the causes of Y chromosome degeneration • the evolution of gene expression and dosage compensation • heterochromatin formation • gene trafficking off X chromosomes • evolution of gene expression in ZW systems • speciation in drosophila • evolution of chromatin structure • mammals with clonal chromosomes

     The main research interest of our lab is in the evolutionary significance of sex and recombination, the mode and tempo of genome evolution, the genomics of speciation, and the evolution of epigenetic modifications. Questions of interest to us include: Why is recombination so prevalent in eukaryotes? Why do non-recombining parts of the genome in sexual species, like the Y chromosome, degenerate? How do patterns of genome evolution and genome-wide expression-levels respond to changes in genome architecture and recombination rate? How does dosage compensation evolve? How do epigenetic modifications, such as the formation of heterochromatin or hypertranscribed chromatin, evolve? Why do genes with sex-biased expression show a non-random distribution across the genome? How do new species form?
     Most of our work involves using
Drosophila as a model but more recently, our lab has also started to explore species where females are the heterogametic sex, such as birds and snakes. We use several different approaches in our research, combining molecular and computational genomics techniques, comparative and functional genomics approaches, theoretical modeling and experimental tests. Current research focuses on the following areas:

The tree of sex.

     Sex is universal among living organisms, yet a mind-boggling diversity of mechanisms that determine the sex of an individual exists. These include chromosomal sex determination (such as in humans, where males have an X and a Y chromosome, and females have two X chromosomes), environmental sex determination (such as in many reptiles, where environmental cues – such as temperature – determine sex), or haplo-diploid sex determination (where fertilized eggs develop as females, and unfertilized eggs develop as males – such as in bees), amongst others. While some taxonomic groups (such as mammals and birds) have stable sex determination mechanisms, in other taxa (such as insects and fish), sex determination mechanisms can vary greatly among closely related species, or even among individuals within a species. This variation is surprising, given that sex determination is a fundamental biological process. The evolutionary forces that drive this variation of sex determination systems are not understood. The “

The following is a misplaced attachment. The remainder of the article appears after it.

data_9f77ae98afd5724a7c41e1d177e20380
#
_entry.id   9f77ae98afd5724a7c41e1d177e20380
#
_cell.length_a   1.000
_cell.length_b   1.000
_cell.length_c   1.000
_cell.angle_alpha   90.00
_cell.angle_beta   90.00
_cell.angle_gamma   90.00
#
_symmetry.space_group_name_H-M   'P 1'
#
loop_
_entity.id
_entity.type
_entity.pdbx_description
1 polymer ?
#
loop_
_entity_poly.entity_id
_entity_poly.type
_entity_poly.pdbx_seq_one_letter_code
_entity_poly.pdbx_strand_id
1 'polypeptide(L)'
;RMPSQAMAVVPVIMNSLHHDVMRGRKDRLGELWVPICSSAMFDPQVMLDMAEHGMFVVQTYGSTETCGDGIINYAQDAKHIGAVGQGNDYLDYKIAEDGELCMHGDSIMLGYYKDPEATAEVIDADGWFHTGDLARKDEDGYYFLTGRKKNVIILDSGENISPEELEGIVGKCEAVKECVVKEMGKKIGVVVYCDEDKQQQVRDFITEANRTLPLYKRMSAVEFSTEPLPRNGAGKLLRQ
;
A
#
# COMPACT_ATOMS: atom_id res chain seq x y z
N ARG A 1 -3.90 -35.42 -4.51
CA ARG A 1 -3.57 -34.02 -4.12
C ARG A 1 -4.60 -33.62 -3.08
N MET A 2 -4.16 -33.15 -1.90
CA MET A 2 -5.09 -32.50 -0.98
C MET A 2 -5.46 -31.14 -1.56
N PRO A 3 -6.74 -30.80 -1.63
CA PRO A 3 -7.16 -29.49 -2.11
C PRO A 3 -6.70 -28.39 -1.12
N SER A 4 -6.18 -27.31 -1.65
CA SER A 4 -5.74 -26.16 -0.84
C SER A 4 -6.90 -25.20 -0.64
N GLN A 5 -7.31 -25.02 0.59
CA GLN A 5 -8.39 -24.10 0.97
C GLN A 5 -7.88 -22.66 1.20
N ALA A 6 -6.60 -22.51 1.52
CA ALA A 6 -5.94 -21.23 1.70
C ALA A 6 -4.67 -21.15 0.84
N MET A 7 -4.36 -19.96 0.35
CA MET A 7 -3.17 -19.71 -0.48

Tree of Sex Consortium” has assembled a database which is listing sexual systems and sex determination mechanisms across the eukaryotic tree of life.

The causes of Y chromosome degeneration.

     It is generally believed that the advantage of sex lies in the associated process of genetic recombination during meiosis, which constitutes the main difference between sexual and asexual reproduction. Asexual species of eukaryotes seem to go extinct at a higher rate than their sexual relatives. Likewise, non-recombining parts of the genome in sexual species are prone to degeneration: X and Y chromosomes are derived from a pair of ordinary autosomes, and the lack of recombination on the Y chromosome has resulted in its degeneration. The non-recombining portion of Y chromosomes is characterized by a paucity of active genes and an abundance of repetitive sequences. We are using comparative genomics approaches, population genetics and molecular genetic approaches to study the forces responsible for Y chromosome degeneration in
Drosophila, using three model species: D. miranda, D. albomicans and D. athabasca. These species all have Y chromosomes that were formed very recently on an evolutionary time scale, allowing us to study the process of Y chromosome degeneration in action.

The evolution of gene expression and dosage compensation.
     The degeneration of the Y chromosome creates the problem of reduced gene-dosage of X-linked genes in males, resulting in the evolution of dosage-compensation mechanisms. Dramatically different dosage-compensation mechanisms have evolved in different organisms: Mammals inactivate one of their two X chromosomes in females, XX hermaphrodite C. elegans effectively halve the expression from each X, and male Drosophila increase the transcription of their single X approximately twofold. Large parts of the neo-Y chromosome in D. miranda show various signs of degeneration, and some parts of the neo-X already recruit the molecular machinery necessary for dosage compensation. Using a library of tools from comparative genomics, population genetics to gene expression studies, we investigate how gene expression patterns evolve on these newly formed sex chromosomes, and, in particular, the evolution of dosage compensation.

The formation of heterochromatin on evolving Y chromosomes.